The Cost of Space

How Construction Spending Is Eating Into University Operating Funds

Graphics Clement Liu

All Space content is available on our Special Issue Microsite. Works best on Chrome or Firefox.

At first glance, it seems paradoxical: if Concordia University is so constantly plagued by budget troubles, where does it find the money to keep expanding?

Examples of expensive real estate projects in the past 10 years abound: $172 million to build the EV Building, $85 million for the Richard J. Renaud Science Complex, $120 million for the MB Building.

Add those costs to the dozens of smaller renovation projects and downtown real estate purchases that the university has undertaken in recent years, and you’re running a serious bill—one that will take a long time to pay off.

And Concordia isn’t alone: the Université du Québec à Montréal, Université de Montréal and Quebec City’s Université Laval have all been expanding too, whether financing buildings to hold new classrooms, or whole new campuses.

While these additions have been in response to increased university enrollment, questions still remain: how exactly are we paying for all these projects? And how does spending so much on space affect other aspects of the university?

It’s a question that worries the Fédération québécoise des professeur(e)s d’université, which this fall published a 426-page document outlining university expenditures from 1997-98 to 2008-09.

Its findings are alarming: faced with insufficient funding for capital assets (which include real estate, building development and renovations, as well as things like furniture, equipment and books), universities have been dipping into operating funds to pay for new spaces, thereby negating all the extra money they’ve been given by the government in response to the increased enrollment.

“[The government is] supposed to finance 100 per cent of all the [capital assets], but in the last ten years they have financed only 64 per cent,” said Michel Umbriaco, president of the FQPPU’s committee on university financing. “The number of students increased, so the management has an obligation to put the students somewhere.”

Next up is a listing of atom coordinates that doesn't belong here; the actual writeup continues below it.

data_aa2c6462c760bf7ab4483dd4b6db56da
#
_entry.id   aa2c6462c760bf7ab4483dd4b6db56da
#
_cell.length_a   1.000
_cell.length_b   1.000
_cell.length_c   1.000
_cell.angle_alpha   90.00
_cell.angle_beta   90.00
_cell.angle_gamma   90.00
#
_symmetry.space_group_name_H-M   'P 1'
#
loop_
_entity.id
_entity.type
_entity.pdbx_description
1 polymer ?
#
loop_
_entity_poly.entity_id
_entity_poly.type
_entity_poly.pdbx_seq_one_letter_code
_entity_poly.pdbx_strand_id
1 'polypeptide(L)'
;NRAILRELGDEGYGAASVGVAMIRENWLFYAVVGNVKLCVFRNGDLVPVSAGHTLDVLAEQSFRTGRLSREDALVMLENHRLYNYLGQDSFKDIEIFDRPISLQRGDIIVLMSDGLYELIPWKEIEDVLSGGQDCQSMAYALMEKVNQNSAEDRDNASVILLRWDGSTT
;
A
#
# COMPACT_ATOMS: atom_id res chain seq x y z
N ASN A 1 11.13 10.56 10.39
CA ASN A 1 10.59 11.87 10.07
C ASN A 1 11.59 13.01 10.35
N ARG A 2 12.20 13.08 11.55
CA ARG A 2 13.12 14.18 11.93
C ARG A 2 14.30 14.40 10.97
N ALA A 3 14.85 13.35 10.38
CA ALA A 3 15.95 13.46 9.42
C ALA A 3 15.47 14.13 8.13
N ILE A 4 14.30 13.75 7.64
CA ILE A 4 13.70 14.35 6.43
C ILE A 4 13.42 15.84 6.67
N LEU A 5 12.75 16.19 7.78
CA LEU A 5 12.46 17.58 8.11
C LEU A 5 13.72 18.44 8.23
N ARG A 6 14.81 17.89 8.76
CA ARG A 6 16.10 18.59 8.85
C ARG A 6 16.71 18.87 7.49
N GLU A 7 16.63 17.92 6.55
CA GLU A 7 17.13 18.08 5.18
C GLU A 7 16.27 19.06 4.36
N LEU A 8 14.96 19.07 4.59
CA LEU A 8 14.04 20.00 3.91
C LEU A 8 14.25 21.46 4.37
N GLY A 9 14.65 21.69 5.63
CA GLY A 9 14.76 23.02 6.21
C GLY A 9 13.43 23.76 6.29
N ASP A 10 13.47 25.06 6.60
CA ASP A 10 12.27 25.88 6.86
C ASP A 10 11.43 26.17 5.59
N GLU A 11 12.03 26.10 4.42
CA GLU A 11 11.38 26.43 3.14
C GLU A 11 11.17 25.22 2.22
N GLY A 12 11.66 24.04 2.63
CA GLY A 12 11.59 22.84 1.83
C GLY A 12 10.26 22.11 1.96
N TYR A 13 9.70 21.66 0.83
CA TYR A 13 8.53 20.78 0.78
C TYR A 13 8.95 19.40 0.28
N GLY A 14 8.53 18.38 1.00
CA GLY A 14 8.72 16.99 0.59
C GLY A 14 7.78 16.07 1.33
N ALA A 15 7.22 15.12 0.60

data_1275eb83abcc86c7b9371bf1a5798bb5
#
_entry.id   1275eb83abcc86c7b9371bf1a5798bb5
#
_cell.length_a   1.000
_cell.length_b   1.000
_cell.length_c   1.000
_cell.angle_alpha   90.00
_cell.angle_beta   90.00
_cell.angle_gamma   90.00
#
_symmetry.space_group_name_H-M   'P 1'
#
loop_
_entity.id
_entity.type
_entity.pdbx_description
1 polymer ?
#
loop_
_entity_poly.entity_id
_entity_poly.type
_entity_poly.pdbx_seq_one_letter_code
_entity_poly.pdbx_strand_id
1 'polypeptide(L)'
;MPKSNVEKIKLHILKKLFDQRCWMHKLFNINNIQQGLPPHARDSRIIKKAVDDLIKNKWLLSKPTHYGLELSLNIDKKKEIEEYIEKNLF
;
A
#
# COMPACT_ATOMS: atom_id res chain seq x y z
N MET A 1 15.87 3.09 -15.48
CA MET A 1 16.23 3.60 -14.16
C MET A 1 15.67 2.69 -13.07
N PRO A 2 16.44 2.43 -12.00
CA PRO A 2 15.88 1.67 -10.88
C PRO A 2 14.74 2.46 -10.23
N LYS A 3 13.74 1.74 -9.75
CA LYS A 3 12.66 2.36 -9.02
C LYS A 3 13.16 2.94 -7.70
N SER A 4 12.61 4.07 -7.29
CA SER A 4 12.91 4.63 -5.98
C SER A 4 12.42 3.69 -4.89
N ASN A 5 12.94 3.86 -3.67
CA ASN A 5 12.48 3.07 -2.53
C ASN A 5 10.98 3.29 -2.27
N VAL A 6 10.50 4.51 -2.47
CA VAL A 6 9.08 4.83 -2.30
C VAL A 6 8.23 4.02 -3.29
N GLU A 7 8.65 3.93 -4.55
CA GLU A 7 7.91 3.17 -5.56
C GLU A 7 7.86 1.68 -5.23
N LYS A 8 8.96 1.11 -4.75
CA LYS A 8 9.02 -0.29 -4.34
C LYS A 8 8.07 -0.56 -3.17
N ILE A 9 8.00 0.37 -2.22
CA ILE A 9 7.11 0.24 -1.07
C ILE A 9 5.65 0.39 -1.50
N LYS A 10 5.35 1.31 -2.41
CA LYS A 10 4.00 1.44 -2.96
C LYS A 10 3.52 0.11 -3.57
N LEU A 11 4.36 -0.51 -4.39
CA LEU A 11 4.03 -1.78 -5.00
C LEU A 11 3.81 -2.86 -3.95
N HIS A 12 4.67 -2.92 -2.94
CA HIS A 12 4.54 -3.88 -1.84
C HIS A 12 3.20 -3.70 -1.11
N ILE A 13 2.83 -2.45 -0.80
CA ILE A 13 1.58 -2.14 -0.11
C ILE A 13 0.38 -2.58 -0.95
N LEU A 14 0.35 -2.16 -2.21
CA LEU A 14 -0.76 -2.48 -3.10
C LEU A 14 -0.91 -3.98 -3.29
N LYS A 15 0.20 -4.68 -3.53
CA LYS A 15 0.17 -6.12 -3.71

According to the FQPPU’s report, the total cost of constructing and acquiring new space over all Quebec universities more than doubled in the period of study, while government funding for these projects has increased only slightly.

Private donations and special grants have, at times, helped to repair this discrepancy—Concordia’s MB Building, for example, received $25 million from the Molson family to aid its construction—but private donations for capital assets projects have largely decreased since 1997, according to the study.

In the meantime, the amount of capital assets operations being paid for with money from other university funds has risen by 162 per cent, taking $270.5 million away from things like teaching, research and bursaries, even though increased enrollment meant more government funding for these areas.

The end result of this push for more new university spaces means less money per student for the day-to-day expenses of the university, like paying professors.

“Along the years, all the new money that came to the [operating funds] is diverted to the [capital assets funds].” said Umbriaco. Compared to the rest of the Western world, he thinks “we are lacking at least 800 professors right now in the Quebec system.”

The main problem, according to Umbriaco, is that no one is thinking about the long-term implications of the situation.

“There is a lack of intelligence overall in the ministry,” he said. “There are new people every two years; there is no such thing as an expert [civil servant].”

He said that for years, governments have been promising more money down the line, but never delivered.

“They say, ‘Okay, we will underfund that for a year or two but […] after that we will have more money.’ It’s the same thing this year with the cutting of $114 million.”

Umbriaco thinks that governments have been unrealistic about the amount of money needed.